Pass coverage integrity is maintained as the free safety drops to the flat underneath where the blitzing DBs were to create the illusion of a "one-high" coverage. The strong safety takes responsibility for the boundary side of the field. The Sam and remaining corner take coverage responsibility on the right side of the field.
The speed mismatches against Bama's massive tackles have been an issue in recent years, and despite the relative steadiness Dominick Jackson showed in his first start against Wisconsin, his size could be a liability if confronted with two small, speeding blitzing corners. Ditto for all-everything left tackle Cam Robinson, who when not dominating quality defensive linemen, has struggled at times with smallish speed rushers around end.
In addition, Jacob Coker displayed he is loath to throw the hot read at times when under pressure, a fact which led to a pair of sacks earlier versus the Badgers. If the blitzing defensive backs get in the back field, Coker will need to either hit his safety valve hot reads or throw the ball away to keep his jersey clean.
The Blue Raider defense can also create problems in coverage for a green quarterback looking to go through his progressions. The MTSU "WAG" three-drop defense brings four on the pass rush while dropping the remainder of the defense into coverage schemes of one sort or another. In this configuration, one defensive back teams with the Will to overload the C-gap on one side, while the other end contains the other C-gap. The remaining end hits the A-gap while the nose attacks the B-gap.
Both corners drop into man coverage, while the free safety plays underneath to the flat to replace the blitzing defensive back. The Mike drops into Hot 3 coverage between the hashes, with the remaining down lineman dropping into the other flat on Hot 2 coverage.
This can present the opposing quarterback with a ton of reads that can overwhelm and slow decision making, limiting big plays in the process (as in when the quarterback has to take a hot read rather than going through progressions due to said confusion).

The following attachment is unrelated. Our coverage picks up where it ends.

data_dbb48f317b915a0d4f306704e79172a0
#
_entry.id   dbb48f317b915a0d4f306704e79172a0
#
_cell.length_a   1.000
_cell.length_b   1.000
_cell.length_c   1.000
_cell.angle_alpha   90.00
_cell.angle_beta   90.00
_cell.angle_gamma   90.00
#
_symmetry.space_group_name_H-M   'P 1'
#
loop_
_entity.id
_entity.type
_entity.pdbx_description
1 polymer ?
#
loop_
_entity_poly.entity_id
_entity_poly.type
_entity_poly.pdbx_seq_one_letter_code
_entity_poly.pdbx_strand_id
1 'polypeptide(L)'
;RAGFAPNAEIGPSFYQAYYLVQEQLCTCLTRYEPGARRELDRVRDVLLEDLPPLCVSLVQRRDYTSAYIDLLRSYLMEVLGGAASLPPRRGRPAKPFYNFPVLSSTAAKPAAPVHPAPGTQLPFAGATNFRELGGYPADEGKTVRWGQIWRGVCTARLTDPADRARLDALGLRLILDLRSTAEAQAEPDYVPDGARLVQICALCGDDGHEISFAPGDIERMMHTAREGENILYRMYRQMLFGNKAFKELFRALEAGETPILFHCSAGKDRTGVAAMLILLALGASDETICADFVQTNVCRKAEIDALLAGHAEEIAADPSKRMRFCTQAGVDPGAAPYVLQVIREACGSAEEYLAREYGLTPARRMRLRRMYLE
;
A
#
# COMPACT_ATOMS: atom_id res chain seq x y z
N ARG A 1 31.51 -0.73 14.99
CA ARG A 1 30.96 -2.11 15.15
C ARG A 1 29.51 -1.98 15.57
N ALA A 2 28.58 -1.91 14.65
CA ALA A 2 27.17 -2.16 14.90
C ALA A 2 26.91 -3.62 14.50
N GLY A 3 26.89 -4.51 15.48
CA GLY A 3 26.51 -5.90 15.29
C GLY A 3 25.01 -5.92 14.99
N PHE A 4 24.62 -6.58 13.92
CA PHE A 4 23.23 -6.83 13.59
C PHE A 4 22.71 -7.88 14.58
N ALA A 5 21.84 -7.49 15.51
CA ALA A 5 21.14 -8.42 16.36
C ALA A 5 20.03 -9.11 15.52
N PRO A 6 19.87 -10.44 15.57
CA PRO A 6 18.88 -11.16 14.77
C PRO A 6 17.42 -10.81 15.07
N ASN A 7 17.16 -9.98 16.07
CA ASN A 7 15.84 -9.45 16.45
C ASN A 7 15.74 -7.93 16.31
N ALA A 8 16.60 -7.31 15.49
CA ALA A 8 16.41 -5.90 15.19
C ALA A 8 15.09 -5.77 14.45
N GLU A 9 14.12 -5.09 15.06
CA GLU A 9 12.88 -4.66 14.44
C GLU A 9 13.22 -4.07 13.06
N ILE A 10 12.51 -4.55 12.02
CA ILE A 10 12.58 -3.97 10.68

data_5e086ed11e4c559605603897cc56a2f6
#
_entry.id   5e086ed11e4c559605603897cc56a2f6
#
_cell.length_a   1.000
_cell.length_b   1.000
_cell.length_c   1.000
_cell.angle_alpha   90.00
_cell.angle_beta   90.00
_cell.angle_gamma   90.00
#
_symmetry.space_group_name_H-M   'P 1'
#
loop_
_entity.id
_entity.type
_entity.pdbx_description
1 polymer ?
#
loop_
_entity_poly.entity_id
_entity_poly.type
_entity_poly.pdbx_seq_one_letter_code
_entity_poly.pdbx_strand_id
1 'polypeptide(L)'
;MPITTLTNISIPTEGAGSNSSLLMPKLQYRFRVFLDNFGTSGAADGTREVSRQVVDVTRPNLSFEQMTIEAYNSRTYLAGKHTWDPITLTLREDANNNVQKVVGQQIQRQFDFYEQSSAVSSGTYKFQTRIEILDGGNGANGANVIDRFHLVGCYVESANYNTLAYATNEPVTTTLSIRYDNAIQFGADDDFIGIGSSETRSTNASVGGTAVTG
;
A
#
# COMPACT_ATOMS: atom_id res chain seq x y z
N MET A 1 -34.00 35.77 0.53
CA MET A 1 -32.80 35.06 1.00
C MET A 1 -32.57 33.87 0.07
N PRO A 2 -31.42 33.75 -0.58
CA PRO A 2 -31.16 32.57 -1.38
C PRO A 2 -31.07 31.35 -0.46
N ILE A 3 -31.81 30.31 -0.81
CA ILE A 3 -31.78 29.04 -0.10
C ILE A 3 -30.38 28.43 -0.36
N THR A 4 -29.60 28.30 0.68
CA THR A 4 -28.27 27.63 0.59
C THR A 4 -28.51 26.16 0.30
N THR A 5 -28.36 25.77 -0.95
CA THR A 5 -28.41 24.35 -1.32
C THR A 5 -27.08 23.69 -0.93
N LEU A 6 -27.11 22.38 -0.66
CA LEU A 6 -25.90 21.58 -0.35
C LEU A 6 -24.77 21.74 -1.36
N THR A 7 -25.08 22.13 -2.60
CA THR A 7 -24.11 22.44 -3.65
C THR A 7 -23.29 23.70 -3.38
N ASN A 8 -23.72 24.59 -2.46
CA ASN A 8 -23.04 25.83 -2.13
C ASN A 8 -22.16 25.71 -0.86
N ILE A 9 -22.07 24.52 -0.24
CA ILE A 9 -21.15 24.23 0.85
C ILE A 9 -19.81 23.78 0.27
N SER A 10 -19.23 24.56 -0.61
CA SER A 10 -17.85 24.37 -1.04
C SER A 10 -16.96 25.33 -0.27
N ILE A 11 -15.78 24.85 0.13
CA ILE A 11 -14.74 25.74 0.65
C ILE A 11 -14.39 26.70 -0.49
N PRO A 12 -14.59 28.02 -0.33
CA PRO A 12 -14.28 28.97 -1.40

With the double-team against the right tackle, the pass rush has a good chance of being disruptive and forcing the quarterback into a mistake ala interception to the waiting safety hovering between the hashes (oftentimes, Byard).
Byard will be all over the field, but on obvious passing downs, he will be called upon to cover the backs on passing routes and possibly Bama's tight ends. When Howard is on the field, this will create a mismatch between the 6'6" Howard and the 5'11" Byard.
Despite the protestations of Saban, the outcome of this game is likely a foregone conclusion. The Tide will simply have too much manpower for the Blue Raiders both offensively and defensively. Even if the MTSU defense is stingy early, they will most assuredly wilt as the game wears on, especially in the run game against Alabama's massive offensive line and bruising backs.
The best the Blue Raiders can hope for is a good showing and a respectable final score, and they can accomplish that by being disruptive in regard to the Tide passing game. If they can force Alabama to be one-dimensional, it will present itself as a more merciful outcome on the score board. If the Blue Raiders can generate a turnover or two, the score may even be shockingly closer than the 35 point spread.
Truthfully, even a one-dimensional Bama wielding its Mjolnir-like running game will be more than enough to pound the Blue Raiders into submission. However, if Coker and company can weather the Blue Raider blitz storm and execute the passing game, this score should look something like the 70-14 whipping the Blue Raiders hung on Jackson State in the previous week.